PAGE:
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25 November 2014 Significance, Originality, and Literature Review
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OE_53_11_110101_d001.pngAs with any scientific journal, submitted manuscripts to Optical Engineering must pass thresholds for significance and originality to be considered for publication. Significance is assessed by impact on the scientific field relative to objective performance measures, and represents more than just expended technical effort. Likewise, originality must extend beyond a refinement in implementation of established ideas, and reflect a new discovery or way of addressing a problem. I highly encourage the editorial board to maintain high standards for these attributes, and challenge all prospective Optical Engineering authors to clearly exceed these expectations.

Unfortunately, rejection of manuscripts based on lack of significance or originality is quite common. Over the past year, 47% of manuscripts declined for publication in Optical Engineering were deemed out of scope of the journal, while 40% were declined due to lack of significance. These manuscripts declined due to lack of significance represent over 75% of declined manuscripts considered within scope to the journal.

A common deficiency I have witnessed in many of these manuscripts is the failure to clearly articulate the significant and original aspects of the described work and to support these assertions based on a thorough literature review. A critical threshold of acceptance for publication in Optical Engineering is that the work described advances the field of study, and it is the responsibility of the authors, not the reviewers or readers, to clearly establish a solid case that the work exceeds this threshold. I encourage associate editors to carefully review the introductory section of a submitted manuscript in order to make an initial assessment before assigning reviewers for a more rigorous examination. If the authors have not convincingly supported the significance and originality of the work by the end of this section, then it is appropriate for the associate editor to make a decision without review and avoid further expending the efforts of the editorial board and technical reviewers.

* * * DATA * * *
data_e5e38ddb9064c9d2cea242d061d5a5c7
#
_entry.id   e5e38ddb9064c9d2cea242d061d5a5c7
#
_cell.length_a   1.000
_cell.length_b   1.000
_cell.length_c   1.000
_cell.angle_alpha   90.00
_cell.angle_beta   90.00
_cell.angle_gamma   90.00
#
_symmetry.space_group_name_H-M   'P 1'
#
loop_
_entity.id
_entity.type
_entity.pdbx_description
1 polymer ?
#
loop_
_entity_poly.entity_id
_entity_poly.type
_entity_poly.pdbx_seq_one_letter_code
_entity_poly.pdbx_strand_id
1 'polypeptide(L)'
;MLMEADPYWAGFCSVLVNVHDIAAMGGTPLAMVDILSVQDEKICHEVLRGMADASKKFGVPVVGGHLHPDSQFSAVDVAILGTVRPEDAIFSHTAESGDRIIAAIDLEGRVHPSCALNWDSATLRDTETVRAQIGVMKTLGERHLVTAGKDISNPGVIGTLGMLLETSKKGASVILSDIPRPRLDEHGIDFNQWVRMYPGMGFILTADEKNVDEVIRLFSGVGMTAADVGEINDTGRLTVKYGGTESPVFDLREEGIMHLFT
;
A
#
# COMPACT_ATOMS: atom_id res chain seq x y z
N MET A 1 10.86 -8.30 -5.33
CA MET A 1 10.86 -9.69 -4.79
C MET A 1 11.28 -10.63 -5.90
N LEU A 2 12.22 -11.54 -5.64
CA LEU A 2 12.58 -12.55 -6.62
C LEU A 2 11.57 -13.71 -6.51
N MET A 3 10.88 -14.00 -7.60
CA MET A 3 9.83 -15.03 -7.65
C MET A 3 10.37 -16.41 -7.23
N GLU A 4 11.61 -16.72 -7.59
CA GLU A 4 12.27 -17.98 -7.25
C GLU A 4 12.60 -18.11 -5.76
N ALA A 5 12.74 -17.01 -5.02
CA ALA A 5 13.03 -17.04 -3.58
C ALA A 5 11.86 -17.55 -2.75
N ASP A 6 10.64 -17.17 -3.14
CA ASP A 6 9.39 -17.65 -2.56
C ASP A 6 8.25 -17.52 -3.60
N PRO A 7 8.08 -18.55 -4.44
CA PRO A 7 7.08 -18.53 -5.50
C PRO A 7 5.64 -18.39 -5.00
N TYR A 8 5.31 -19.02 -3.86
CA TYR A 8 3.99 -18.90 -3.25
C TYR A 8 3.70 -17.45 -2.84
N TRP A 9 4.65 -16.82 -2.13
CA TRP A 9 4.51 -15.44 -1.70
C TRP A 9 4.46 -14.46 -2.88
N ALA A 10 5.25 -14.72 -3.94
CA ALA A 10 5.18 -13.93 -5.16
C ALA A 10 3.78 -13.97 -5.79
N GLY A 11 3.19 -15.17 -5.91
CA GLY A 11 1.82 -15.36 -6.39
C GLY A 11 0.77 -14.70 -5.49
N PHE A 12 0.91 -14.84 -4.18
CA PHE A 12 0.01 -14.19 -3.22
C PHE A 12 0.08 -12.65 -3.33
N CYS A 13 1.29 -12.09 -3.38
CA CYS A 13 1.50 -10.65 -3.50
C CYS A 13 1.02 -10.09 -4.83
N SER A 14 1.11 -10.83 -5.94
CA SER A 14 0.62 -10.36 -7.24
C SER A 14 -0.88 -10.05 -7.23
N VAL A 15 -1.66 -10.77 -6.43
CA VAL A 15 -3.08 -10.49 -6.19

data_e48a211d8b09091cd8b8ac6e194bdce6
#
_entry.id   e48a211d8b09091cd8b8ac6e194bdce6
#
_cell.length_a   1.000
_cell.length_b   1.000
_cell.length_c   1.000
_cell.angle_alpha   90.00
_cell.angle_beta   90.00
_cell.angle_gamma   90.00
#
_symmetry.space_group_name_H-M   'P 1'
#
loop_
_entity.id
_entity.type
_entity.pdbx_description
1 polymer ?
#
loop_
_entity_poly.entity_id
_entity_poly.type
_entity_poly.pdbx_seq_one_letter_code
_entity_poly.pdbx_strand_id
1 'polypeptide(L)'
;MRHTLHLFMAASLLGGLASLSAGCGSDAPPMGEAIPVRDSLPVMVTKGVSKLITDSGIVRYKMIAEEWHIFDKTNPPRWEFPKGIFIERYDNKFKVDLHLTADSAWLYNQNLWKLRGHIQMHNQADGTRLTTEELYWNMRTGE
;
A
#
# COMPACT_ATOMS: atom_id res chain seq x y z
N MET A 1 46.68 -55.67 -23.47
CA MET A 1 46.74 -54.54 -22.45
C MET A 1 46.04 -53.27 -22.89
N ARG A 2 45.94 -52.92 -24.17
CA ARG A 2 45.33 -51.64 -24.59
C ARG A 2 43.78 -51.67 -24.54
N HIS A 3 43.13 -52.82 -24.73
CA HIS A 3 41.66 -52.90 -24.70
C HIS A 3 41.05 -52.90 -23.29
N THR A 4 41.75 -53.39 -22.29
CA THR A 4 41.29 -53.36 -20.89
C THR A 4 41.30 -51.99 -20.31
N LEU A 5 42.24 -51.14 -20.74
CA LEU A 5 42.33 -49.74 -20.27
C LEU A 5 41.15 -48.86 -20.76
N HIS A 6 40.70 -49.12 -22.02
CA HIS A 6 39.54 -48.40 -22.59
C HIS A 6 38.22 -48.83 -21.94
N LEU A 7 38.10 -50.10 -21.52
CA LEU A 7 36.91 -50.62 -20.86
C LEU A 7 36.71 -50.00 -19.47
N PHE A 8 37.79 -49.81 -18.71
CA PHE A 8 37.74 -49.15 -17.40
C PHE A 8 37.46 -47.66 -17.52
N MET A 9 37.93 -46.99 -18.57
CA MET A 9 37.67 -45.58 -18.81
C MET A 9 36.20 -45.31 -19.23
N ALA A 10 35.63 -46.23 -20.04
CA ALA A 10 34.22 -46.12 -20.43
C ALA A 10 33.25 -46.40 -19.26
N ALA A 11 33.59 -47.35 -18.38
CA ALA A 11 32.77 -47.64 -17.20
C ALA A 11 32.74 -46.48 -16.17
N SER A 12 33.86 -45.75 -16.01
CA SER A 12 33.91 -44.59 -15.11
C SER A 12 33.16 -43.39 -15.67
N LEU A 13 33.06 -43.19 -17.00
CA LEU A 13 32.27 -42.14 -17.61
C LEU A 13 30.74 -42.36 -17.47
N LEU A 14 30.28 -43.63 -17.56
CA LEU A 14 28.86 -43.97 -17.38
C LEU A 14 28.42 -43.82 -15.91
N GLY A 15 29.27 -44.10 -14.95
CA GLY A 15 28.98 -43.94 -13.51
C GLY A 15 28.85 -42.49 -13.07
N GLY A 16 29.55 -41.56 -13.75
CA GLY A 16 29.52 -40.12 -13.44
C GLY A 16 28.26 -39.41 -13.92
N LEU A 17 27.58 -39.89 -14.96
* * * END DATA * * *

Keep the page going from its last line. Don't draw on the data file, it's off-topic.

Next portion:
A convincing case for significance and originality begins with a thorough literature review demonstrating the authors’ understanding of the relevant prior work in the field of study and serving as a point of departure for their original contribution. An acceptable literature review must be comprehensive, reflecting an extensive examination of the relevant body of literature, identifying where the current state-of-the-art is lacking and further advances are necessary, and using objective measures of performance where possible to gauge the impact of future advances.

While quite fundamental, the preponderance of submitted manuscripts lacking a thorough literature review and convincing articulation of significance and originality indicates a need to clarify these standards of publication. Please take these thoughts into consideration when composing future papers, and remember that the burden of proof for significance and originality ultimately lies with the authors.

© 2014 Society of Photo-Optical Instrumentation Engineers (SPIE)
Michael T. Eismann "Significance, Originality, and Literature Review," Optical Engineering 53(11), 110101 (25 November 2014).
Published: 25 November 2014


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